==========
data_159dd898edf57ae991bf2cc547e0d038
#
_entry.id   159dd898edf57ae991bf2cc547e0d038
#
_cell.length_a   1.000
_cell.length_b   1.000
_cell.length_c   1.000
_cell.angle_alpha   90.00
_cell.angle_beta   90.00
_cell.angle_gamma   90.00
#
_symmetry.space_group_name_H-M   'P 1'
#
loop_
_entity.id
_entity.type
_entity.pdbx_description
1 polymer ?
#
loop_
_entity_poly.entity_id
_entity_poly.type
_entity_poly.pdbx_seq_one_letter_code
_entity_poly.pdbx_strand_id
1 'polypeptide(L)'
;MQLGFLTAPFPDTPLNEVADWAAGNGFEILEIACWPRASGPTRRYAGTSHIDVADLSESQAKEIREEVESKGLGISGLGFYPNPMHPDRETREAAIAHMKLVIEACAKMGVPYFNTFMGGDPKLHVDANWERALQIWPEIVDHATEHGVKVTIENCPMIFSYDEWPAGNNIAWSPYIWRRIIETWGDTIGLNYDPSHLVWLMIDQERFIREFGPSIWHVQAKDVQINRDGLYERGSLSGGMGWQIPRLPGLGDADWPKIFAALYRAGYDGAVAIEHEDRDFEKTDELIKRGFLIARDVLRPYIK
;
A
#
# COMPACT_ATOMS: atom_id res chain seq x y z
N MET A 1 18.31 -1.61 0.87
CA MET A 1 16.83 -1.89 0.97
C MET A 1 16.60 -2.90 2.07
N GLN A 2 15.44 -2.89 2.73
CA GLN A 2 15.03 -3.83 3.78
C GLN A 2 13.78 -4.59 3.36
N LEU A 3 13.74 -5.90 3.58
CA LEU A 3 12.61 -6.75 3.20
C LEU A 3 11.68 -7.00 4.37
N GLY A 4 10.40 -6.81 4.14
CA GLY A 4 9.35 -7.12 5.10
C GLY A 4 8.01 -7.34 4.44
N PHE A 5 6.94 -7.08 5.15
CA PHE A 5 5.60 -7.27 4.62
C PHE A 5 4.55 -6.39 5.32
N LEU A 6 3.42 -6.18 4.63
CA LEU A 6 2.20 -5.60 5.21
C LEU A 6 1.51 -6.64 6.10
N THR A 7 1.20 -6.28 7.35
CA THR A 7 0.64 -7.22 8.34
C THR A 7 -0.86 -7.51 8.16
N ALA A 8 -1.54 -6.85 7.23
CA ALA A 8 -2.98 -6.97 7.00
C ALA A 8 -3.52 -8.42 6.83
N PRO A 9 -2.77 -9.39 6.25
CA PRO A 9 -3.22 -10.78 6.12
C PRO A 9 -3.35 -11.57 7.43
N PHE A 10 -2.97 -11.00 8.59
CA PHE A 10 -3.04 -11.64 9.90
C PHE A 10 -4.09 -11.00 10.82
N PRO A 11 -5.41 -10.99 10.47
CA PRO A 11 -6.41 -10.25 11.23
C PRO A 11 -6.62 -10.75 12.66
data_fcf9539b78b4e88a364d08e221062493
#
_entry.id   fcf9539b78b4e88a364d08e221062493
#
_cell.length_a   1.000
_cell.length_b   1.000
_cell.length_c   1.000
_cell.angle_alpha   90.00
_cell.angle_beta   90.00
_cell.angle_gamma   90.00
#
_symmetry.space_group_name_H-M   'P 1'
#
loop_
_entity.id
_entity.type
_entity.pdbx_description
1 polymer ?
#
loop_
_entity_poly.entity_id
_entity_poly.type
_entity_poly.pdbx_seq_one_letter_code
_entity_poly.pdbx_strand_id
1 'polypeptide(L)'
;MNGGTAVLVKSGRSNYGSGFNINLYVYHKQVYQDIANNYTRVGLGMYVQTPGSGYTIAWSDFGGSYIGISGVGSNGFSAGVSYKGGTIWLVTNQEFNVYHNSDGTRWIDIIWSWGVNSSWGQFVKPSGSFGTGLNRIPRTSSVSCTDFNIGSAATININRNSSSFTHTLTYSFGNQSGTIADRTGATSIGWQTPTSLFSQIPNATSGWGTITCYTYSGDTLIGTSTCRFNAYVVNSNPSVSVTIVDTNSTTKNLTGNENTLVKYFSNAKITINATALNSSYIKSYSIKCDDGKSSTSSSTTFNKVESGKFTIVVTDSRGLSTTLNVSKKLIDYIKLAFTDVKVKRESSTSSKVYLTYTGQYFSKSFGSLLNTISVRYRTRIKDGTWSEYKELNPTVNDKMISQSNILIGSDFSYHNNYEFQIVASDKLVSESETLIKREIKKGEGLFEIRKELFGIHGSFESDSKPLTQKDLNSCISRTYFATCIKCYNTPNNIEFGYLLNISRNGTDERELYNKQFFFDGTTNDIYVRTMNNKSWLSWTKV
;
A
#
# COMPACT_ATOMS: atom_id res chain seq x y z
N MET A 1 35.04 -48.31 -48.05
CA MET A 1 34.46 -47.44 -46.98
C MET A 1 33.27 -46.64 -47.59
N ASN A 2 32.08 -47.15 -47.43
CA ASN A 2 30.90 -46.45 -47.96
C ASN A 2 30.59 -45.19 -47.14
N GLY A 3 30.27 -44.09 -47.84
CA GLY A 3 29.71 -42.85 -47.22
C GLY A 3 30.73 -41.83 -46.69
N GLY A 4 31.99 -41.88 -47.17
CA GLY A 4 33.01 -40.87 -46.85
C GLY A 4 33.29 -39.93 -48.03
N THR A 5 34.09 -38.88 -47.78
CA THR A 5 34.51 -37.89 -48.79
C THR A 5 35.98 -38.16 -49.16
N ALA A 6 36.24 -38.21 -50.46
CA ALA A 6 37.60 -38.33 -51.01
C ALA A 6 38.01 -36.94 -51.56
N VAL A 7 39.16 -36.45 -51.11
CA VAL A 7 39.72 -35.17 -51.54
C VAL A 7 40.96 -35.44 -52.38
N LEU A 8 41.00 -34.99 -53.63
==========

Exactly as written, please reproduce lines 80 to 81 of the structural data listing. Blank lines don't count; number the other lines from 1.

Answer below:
_entity.pdbx_description
1 polymer ?